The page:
This one is 5 boards glued together and stained. The bride-to-be wanted the edges to be darker and uneven, so I sanded the middle section only. I then painted their initials and wedding date.  They used a permanent marker for the guests to write on the board.  This piece was about 30" wide and 16" tall. It's a nice keepsake that the couple can hang in their house for many years to come.

guest book 

Thanks to the bride, Annie, for sending me this photo of the "guest book" at the reception:

guest book 

Tomorrow I'll post a couple more guest books that I recently made.

I enjoy working with brides, maybe you know a bride I can make something for?

follow your heart woodworking  

Saturday, September 10, 2016

Bridging the Gap

I still have renovations to complete at my shop, but thankfully most are minor.

I had this gap between the floor in the retail shop (the lighter coloured laminated not the bottom of the photo below) and the floor in the kitchen area, where I paint my projects. (Which reminds me that I haven't shown the kitchen on my blog)

Instead of buying a metal or wood piece to fit, I made one myself out of a scrap piece of poplar. I guess this is officially called a threshold.

Because there is a difference between the floor heights, I needed to clean out part of one long edge. I used my table saw with dado blades set up. I usually start by taking out just about half of what needs to go and then try putting the piece in place to see how much more to take out. This probably doesn't make sense to read, but if you see the photo of the finished strip, I hope it becomes more clear.

floor filler 
The narrower part on the left will go over the darker laminate and cover the holes and worn marks, the thicker portion will cover the ends of the newer retail floor. I put a few coats of a clear acrylic polyurethane on it.

Since the threshold is so thin, I decided to glue it down, something I may regret doing if I want to change the kitchen floor. In that case I'll have to make a new piece because I will most likely have to break it to remove it.

Of course, my door would no longer close and I had to remove it and trim a little off the bottom. At some point this door had already been cut, and I just used an exacto knife (box cutter) to trim off less than 1/8".

Well now I don't have dust and wood shavings gathering in the space between the two floors, it looks much neater.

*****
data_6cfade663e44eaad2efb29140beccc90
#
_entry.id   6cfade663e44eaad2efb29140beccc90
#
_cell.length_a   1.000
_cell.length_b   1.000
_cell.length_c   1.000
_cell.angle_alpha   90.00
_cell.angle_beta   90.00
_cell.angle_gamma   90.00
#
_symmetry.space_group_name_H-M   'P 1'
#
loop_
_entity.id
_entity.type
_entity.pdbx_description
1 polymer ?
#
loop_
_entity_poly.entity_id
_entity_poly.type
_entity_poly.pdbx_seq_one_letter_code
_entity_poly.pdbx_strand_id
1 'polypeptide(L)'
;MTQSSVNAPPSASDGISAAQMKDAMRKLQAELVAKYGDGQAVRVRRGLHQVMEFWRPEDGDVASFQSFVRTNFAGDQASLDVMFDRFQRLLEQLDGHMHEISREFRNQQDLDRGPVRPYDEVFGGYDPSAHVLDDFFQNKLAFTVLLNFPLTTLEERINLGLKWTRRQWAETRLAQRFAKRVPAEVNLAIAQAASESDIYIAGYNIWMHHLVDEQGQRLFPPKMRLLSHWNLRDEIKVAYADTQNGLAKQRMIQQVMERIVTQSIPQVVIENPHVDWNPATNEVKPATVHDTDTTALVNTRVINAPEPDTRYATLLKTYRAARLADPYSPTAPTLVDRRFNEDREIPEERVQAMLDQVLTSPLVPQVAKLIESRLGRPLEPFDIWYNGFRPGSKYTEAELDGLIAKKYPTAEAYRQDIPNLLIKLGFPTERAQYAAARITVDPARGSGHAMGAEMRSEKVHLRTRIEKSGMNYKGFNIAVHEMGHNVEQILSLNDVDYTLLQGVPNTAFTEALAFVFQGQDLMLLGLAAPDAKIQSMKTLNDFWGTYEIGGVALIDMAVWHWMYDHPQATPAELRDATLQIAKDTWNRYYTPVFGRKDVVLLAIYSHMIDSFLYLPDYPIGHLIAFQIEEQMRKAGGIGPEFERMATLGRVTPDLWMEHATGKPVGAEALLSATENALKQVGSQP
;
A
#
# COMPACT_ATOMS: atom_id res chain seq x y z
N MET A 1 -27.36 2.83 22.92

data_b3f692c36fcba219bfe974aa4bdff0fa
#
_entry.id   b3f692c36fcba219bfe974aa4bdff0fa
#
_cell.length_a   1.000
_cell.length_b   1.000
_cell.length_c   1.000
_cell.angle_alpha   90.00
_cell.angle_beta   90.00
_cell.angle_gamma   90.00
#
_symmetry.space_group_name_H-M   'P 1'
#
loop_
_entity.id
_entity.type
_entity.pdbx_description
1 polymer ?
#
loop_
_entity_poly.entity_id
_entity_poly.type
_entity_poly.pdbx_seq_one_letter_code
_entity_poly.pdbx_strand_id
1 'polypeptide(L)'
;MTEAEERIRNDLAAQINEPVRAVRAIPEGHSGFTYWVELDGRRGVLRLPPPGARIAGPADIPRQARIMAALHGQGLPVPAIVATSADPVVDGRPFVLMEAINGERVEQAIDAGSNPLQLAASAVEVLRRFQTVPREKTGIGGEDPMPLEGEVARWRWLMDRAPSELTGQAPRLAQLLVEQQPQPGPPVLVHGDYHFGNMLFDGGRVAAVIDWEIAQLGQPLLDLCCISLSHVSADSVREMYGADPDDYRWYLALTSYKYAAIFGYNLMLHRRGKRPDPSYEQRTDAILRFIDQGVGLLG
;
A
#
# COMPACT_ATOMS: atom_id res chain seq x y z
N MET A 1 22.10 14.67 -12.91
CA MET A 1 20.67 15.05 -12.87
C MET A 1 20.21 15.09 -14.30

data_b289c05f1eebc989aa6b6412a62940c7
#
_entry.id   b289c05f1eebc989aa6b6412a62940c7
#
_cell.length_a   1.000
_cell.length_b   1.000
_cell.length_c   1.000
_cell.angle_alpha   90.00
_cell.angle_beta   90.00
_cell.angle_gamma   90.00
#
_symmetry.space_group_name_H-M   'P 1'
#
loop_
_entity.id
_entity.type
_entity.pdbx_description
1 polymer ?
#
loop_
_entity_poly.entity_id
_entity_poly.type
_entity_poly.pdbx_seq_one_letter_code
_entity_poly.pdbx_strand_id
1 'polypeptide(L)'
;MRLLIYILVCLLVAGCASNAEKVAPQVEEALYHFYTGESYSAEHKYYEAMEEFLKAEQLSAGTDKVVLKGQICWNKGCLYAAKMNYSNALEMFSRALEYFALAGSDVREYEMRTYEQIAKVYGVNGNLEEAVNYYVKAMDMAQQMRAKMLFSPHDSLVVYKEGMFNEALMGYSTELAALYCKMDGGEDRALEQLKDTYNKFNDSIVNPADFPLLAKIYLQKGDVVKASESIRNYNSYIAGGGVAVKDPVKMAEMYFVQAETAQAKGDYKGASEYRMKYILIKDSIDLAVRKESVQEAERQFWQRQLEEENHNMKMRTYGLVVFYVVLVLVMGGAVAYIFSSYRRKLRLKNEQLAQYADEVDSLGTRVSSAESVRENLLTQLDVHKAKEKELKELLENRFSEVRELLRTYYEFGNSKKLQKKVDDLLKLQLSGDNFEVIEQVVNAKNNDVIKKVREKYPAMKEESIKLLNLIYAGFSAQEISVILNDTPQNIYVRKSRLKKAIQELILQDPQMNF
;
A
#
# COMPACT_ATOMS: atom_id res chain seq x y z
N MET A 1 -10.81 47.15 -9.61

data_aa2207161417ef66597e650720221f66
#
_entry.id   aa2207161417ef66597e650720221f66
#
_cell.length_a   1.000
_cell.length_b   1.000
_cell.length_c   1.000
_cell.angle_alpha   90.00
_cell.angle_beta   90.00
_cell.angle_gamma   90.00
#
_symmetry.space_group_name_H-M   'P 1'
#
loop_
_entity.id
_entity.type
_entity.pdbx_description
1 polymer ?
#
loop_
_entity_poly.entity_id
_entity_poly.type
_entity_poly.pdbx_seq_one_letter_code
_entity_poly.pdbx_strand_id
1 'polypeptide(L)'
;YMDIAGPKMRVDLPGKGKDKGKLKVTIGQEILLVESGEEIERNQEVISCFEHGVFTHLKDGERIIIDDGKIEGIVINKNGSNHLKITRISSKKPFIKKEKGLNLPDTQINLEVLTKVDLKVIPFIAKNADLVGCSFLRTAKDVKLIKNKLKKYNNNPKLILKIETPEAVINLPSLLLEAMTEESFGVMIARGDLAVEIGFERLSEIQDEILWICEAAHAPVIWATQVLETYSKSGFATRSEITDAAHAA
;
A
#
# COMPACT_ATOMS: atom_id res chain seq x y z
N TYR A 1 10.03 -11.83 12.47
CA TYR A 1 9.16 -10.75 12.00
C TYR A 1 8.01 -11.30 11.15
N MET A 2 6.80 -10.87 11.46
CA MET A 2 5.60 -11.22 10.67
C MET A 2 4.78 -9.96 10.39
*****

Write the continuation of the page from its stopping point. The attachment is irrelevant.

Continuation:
floor threshold  

Now on to more creative endeavours!

Julie Rose  

Friday, September 9, 2016

Improving the Bakery Sign

If you recall, I made a sign for a new local bakery and café.  I was pleased with how the sign turned out except for one issue I had with it.

Let me backtrack a bit. The sign was to go in the entrance of the bakery, which has yellow walls and white trim. My sign has a grey background, which I thought would show up well against the yellow. Only problem is that the entranceway doesn't have yellow walls, it has grey walls. Something that I apparently did not realize when I made the sign. 

Bakery Sign Before 

I went and removed the sign and made a backing board to fit behind it.

Bakery Sign After 

I think it's much better like this!

I'll post something else I made for the bakery in a few days.



Thursday, September 8, 2016

Two New Seahorse Wall Hangings

I quickly made two new seahorses similar to the one I shared in my last post

The new wall hangings are smaller and not quite the same.  I used beadboard but didn't cut out the seahorse shape, instead I routed a groove around the shape and painted inside the line.

I sanded the whole piece and then framed one with old wood, probably strapping, and the other with old Barnboard. 

These pieces are each about 22" high and 11" wide.



Saturday, September 3, 2016

The Sale of a Seahorse That Wasn't For Sale

I made a different type of seahorse wall décor at least a month ago and had it hanging in my shop. It wasn't for sale because I really liked it and wanted to eventually have it in my house.  A few people have asked the price because I didn't have a price sticker. So I did put a piece of masking tape with the words "Sorry not for sale" on it. 

Well, I sold it to a customer who really liked it and made me an offer!

This piece evolved, as many of mine do.

This seahorse creation is 30" high x 16" wide.

I first decided to cut a seahorse shape out of a scrap piece of beadboard, left over from my house's bathroom make over. The initial idea was to have the wall show in the cutout empty area. After cutting it out however, I thought the seahorse needed to be filled in. I put some turquoise stain on a piece of thin plywood and held it behind the seahorse shape but it still needed something else so I lightly sanded the turquoise so that it wasn't a solid colour. I glued the stained piece on the back and then sanded the beadboard.  The final step was making a frame out of scrap wood. 

Julie Rose